Co-ops cooperating

Alabama Living Magazine
Illustration by Dennis Auth

Hurricane season is over.

Officially at least.

If you were where a storm hit, the season was a bad one.  If the storms missed you, it wasn’t.

If you were a lineman working for an Alabama rural electrical co-op, where a hurricane hit was not the issue.  That one hit at all was what mattered.

I first became aware of this in late September 2004.  I left my home in North Alabama to check on our coastal cottage.  Hurricane Ivan had roared ashore at Gulf Shores the week before and since we were on the west side of the storm, the worst side, I was afraid of what I would find.

As I drove south on the Interstate, I passed scores of bucket trucks, driven by linemen from parts of the state that had not been hit.  They knew what was needed and were there to provide it.

They were putting the co-op in cooperation.

Until you have been through a coastal storm and seen what one can do, it is hard to imagine the magnitude of the destruction.  And until you have been without power for a few days, it is equally hard to imagine how you ever lived without it.

Recently Hurricane Michael reminded the Florida Panhandle and some of South Alabama just what nature can do.

Mexico Beach, east of Panama City, was described as a “war zone.”

Carrying the analogy further, the response to the disaster was not unlike the way our military responds in wartime.  Get boots on the ground, equipment and supplies in place, do the job you are trained to do, while back at headquarters, the coordinators decided who goes where, what resources are needed, and how best to repair what has been damaged and destroyed.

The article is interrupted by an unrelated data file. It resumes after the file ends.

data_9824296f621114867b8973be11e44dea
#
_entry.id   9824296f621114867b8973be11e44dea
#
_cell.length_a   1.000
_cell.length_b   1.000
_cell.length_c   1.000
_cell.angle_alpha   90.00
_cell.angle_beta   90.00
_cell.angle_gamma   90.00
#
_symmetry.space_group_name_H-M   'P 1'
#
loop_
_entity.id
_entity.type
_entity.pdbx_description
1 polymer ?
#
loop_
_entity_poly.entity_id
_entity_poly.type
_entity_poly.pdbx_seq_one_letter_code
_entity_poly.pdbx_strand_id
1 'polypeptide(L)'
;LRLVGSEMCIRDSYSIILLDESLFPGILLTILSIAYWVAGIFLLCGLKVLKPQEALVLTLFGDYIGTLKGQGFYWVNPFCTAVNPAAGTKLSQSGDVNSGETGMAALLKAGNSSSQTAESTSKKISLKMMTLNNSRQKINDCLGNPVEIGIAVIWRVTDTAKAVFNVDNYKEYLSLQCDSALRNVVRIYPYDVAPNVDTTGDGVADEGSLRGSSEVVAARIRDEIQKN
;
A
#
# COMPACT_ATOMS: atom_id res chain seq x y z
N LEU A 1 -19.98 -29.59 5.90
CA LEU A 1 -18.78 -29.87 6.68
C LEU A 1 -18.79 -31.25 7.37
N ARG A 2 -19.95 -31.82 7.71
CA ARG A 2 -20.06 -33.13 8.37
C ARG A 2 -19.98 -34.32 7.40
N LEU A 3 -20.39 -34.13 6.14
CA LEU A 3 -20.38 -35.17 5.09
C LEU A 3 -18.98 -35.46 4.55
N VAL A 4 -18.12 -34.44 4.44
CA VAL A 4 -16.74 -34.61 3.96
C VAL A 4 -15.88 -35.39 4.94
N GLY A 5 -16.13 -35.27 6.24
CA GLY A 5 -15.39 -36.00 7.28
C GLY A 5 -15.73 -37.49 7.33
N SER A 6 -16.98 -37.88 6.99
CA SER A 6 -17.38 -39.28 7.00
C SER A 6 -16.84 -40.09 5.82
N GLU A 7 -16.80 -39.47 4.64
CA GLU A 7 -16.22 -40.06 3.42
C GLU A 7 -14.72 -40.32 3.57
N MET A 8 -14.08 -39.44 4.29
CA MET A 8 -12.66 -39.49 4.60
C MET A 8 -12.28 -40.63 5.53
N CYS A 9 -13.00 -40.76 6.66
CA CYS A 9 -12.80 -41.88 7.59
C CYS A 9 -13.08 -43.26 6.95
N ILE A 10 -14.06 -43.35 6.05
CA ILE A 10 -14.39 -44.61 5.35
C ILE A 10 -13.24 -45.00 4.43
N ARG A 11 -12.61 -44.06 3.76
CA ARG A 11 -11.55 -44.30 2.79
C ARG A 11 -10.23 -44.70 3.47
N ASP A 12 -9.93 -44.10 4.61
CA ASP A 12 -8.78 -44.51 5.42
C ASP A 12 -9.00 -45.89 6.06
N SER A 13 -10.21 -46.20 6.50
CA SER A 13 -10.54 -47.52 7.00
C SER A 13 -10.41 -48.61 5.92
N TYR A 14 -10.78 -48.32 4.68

It is a massive undertaking.

We were down on the coast when Michael hit.  Though the worst of it was east of us, our power went out like everyone else’s.

Then the “first responders” arrived and went to work.

In the past I thought of first responders as police, firefighters, rescue workers and such.  After Michael I put linemen, right-of-way crews, engineers and mechanics in that category.

While the first responders were doing their work, we repacked frozen food in ice we had laid up when the storm approached. We fired up the grill to cook what we could, and set out the candles, flashlights, and lanterns that we kept in the “hurricane box” that we hoped we would never need.

The sunset was beautiful.  The storm had churned up all sorts of atmospheric clutter and the red rays bouncing off the bits and pieces were a delight to the eye.

Then it was dark.

Really dark.

Except for an occasional flashlight beam or the glow of a lantern in a window across the way, there was nothing.

It was a long night.

The next day we sat around, listened to the battery-operated radio, and waited for the dark.

It came.

And after that, the dawn.

Then another day of waiting until, just before sunset, electric lights flickered, then came on and held steady. Refrigerators and air conditioners began to hum.

Civilization restored.

The co-ops, cooperating, had done the job.


Harvey H. (Hardy) Jackson is Professor Emeritus of History at Jacksonville State University and a columnist for Alabama Living. He can be reached at


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